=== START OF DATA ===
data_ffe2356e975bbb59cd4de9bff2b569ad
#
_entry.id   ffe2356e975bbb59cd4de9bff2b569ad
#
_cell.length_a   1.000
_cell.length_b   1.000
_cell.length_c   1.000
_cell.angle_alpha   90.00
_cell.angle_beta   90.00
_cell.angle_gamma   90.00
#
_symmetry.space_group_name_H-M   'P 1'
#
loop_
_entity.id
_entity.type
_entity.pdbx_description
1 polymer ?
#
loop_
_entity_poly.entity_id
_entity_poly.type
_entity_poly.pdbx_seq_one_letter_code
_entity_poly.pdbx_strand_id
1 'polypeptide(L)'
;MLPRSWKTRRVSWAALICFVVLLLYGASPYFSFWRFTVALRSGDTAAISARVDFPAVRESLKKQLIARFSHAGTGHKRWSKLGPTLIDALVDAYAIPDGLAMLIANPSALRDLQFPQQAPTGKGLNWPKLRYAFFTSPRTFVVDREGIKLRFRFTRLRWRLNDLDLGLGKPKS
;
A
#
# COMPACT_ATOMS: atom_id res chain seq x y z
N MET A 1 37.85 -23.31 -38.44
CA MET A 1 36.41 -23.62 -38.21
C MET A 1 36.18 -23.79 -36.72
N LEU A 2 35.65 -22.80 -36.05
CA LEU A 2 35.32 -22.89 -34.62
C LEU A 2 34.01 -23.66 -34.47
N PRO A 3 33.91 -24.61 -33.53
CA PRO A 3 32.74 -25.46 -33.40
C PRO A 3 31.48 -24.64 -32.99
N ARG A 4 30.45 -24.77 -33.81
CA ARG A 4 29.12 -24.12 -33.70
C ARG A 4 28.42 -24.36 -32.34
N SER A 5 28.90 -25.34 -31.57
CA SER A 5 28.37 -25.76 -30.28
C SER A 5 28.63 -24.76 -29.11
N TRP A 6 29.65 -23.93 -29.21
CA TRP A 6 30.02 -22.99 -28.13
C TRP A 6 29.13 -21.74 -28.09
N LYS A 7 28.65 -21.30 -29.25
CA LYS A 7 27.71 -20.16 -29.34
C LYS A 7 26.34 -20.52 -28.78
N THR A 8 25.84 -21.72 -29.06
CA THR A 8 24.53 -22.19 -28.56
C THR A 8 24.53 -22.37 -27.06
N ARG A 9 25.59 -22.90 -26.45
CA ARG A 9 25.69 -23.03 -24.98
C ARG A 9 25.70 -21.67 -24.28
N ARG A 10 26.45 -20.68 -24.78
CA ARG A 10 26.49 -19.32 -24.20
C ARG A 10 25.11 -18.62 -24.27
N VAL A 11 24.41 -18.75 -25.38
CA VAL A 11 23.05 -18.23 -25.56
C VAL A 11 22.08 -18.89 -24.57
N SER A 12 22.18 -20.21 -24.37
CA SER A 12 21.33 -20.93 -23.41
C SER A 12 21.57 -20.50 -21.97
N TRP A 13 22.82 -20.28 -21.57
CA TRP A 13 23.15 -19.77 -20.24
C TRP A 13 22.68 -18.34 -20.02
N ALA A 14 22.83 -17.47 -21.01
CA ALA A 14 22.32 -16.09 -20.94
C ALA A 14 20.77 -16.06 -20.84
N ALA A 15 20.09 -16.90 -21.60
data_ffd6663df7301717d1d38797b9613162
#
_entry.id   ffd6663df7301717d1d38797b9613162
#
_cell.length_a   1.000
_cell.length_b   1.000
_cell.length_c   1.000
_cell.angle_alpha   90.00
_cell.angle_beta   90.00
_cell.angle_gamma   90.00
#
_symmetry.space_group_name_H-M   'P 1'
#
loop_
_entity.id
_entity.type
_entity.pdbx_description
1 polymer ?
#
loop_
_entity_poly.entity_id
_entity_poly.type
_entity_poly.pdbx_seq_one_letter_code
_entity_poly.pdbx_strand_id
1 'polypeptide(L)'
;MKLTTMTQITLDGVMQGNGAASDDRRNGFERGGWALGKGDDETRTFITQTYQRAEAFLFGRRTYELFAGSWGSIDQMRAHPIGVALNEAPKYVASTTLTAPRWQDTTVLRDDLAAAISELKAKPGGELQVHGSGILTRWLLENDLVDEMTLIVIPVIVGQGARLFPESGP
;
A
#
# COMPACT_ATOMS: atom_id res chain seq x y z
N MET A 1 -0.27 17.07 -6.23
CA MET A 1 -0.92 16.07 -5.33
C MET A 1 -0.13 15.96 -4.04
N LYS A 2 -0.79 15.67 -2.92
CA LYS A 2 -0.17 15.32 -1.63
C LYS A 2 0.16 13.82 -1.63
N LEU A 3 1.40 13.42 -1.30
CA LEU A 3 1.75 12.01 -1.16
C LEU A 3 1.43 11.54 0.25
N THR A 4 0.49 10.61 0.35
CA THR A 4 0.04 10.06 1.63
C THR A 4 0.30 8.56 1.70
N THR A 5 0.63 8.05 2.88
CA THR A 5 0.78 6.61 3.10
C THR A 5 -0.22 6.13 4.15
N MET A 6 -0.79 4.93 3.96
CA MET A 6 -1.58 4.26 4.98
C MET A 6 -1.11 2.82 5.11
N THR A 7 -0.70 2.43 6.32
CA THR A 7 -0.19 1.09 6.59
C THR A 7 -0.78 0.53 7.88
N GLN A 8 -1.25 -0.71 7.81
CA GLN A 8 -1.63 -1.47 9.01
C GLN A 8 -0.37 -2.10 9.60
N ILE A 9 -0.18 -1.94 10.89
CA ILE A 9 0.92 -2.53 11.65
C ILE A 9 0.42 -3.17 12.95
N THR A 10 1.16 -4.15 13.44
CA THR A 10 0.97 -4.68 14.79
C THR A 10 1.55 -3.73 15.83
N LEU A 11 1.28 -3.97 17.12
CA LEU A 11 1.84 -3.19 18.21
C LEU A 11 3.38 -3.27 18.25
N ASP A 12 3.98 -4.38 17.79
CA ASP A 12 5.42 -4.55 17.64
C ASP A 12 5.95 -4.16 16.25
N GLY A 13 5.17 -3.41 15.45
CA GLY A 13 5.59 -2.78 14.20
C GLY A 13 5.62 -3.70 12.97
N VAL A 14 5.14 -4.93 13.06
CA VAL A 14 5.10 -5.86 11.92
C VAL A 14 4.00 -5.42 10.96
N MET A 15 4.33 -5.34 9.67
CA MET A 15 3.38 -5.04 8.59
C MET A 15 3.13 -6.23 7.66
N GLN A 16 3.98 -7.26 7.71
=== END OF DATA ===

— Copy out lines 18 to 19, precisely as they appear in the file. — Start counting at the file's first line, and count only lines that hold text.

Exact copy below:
1 polymer ?
#